Adam Broomberg & Oliver Chanarin

Adam Broomberg & Oliver Chanarin, The Folly of Comic Pain, 2015

Adam Broomberg & Oliver Chanarin | Duane Linklater | Elizabeth Zvonar

About the Artists

Adam Broomberg (born 1970, Johannesburg, South Africa) and Oliver Chanarin (born 1971, London, UK) are artists living and working in London. Together they have had numerous solo exhibitions including the Centre for Contemporary Art Ujazdowski Castle, Warsaw (2015); Jumex Foundation, Mexico City (2014); FotoMuseum, Antwerp (2014); Mostyn, Llandudno, UK (2014); Townhouse, Cairo (2010); Musée de l'Elysee, Lausanne (2009) and the Stedelijk Museum, Amsterdam (2006). Their participation in international group shows includes the British Art Show 8 (2015-2017), Conflict, Time, Photography at Tate Modern, London and Museum Folkwang, Essen (2015); Shanghai Biennale (2014); Museum of Modern Art, New York (2014); Tate Britain (2014), Mathaf Arab Museum of Modern Art, Doha (2013); Gwanju Biennale (2012) and the KW Institute for Contemporary Art, Berlin (2011). Their work is held in major public and private collections including Tate, MoMA, Stedelijk, the V&A, the International Center of Photography, Musée de l'Élysée, the Art Gallery of Ontario, and the Cleveland Museum of Art. Major awards include the ICP Infinity Award (2014) for Holy Bible, and the Deutsche Börse Photography Prize (2013) for War Primer 2.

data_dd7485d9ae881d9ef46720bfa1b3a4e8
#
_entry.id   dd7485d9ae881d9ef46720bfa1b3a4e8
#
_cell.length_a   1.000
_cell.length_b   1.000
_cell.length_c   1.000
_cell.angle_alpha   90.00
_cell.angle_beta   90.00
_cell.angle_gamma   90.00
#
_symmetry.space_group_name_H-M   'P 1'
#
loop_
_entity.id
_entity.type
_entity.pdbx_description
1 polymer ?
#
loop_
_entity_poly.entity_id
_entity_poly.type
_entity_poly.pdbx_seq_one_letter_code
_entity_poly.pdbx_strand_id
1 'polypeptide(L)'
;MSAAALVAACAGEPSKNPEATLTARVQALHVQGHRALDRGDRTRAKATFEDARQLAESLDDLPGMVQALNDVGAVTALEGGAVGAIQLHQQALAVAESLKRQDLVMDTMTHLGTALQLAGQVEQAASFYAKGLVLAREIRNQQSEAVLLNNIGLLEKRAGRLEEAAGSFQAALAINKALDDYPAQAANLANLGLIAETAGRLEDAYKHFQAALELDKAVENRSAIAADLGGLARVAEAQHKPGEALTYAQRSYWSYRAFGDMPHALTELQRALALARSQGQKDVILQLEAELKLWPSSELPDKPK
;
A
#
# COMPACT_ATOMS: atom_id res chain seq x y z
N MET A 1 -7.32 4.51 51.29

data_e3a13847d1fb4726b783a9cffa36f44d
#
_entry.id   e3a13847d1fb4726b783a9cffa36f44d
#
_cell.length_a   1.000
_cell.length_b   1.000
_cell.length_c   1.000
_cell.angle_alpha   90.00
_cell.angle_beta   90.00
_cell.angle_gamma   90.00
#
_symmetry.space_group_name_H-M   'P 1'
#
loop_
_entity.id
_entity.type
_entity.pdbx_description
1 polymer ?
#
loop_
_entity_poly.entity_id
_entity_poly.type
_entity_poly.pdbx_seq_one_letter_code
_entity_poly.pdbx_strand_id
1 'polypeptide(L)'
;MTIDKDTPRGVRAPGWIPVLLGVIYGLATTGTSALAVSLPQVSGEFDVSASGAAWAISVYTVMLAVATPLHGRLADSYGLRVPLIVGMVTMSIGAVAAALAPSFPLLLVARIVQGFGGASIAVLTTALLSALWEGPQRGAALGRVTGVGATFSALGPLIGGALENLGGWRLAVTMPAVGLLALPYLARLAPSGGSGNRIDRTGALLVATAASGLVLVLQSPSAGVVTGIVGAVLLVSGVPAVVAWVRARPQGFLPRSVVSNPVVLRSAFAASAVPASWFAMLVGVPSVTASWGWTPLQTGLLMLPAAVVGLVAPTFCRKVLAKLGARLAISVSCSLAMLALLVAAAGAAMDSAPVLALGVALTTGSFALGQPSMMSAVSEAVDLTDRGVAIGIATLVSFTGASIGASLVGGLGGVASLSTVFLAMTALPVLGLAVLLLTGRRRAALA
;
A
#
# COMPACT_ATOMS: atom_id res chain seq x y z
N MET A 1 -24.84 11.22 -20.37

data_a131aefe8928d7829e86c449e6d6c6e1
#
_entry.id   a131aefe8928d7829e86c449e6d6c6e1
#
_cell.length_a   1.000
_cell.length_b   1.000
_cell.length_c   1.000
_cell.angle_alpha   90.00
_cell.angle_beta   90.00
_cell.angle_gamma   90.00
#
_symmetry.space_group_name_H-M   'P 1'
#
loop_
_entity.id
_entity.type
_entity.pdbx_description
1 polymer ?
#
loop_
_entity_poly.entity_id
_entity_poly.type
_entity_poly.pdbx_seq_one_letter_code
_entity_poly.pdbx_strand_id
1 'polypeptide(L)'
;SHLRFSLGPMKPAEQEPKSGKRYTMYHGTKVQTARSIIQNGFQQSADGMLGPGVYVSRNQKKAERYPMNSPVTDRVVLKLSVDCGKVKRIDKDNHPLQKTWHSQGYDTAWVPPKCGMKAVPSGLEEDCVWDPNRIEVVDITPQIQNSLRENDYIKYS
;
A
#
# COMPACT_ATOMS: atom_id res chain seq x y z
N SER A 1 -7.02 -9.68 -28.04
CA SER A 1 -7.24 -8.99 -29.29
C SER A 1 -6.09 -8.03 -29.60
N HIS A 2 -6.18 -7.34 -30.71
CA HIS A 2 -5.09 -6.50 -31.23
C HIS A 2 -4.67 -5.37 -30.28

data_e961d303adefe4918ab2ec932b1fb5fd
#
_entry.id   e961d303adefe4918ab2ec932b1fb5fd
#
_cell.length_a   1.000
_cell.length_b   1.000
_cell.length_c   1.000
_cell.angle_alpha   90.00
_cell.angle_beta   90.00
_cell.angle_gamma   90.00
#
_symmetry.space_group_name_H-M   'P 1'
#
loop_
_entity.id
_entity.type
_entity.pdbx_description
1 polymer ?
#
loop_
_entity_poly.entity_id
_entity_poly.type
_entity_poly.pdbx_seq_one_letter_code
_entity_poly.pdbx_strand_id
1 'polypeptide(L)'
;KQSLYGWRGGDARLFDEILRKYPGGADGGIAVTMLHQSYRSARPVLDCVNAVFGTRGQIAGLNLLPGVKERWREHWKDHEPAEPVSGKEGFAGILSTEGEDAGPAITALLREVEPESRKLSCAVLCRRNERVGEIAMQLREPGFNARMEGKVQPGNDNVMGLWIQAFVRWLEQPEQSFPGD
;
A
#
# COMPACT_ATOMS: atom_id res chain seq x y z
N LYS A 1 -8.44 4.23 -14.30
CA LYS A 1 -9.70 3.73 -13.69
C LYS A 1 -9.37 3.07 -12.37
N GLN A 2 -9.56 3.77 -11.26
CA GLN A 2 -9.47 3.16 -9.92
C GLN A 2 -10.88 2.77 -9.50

About The Work

The Folly of Comic Pain is one of a series of 22 photographs produced for Adam Broomberg & Oliver Chanarin's ‘Rudiments’ project, a collection of works examining the mechanisms of military conflict. Referencing Francisco de Goya's print series The Follies (Los Disparates) and Hans Bellmer's The Doll (Die Puppe), the photographs are compelling satirical caricatures. The central figure of the series is the Bouffon, a social outcast whose grotesque theatrical performances make a mockery of those who hold political power. In the photographs, her choreographed gestures mimic the regimented posturing of army cadets, but in a way that is absurd and overblown. Between her playful acrobatic pose and the tumorous bulges of white fabric concealing and distorting her body, she disturbs and charms in equal part.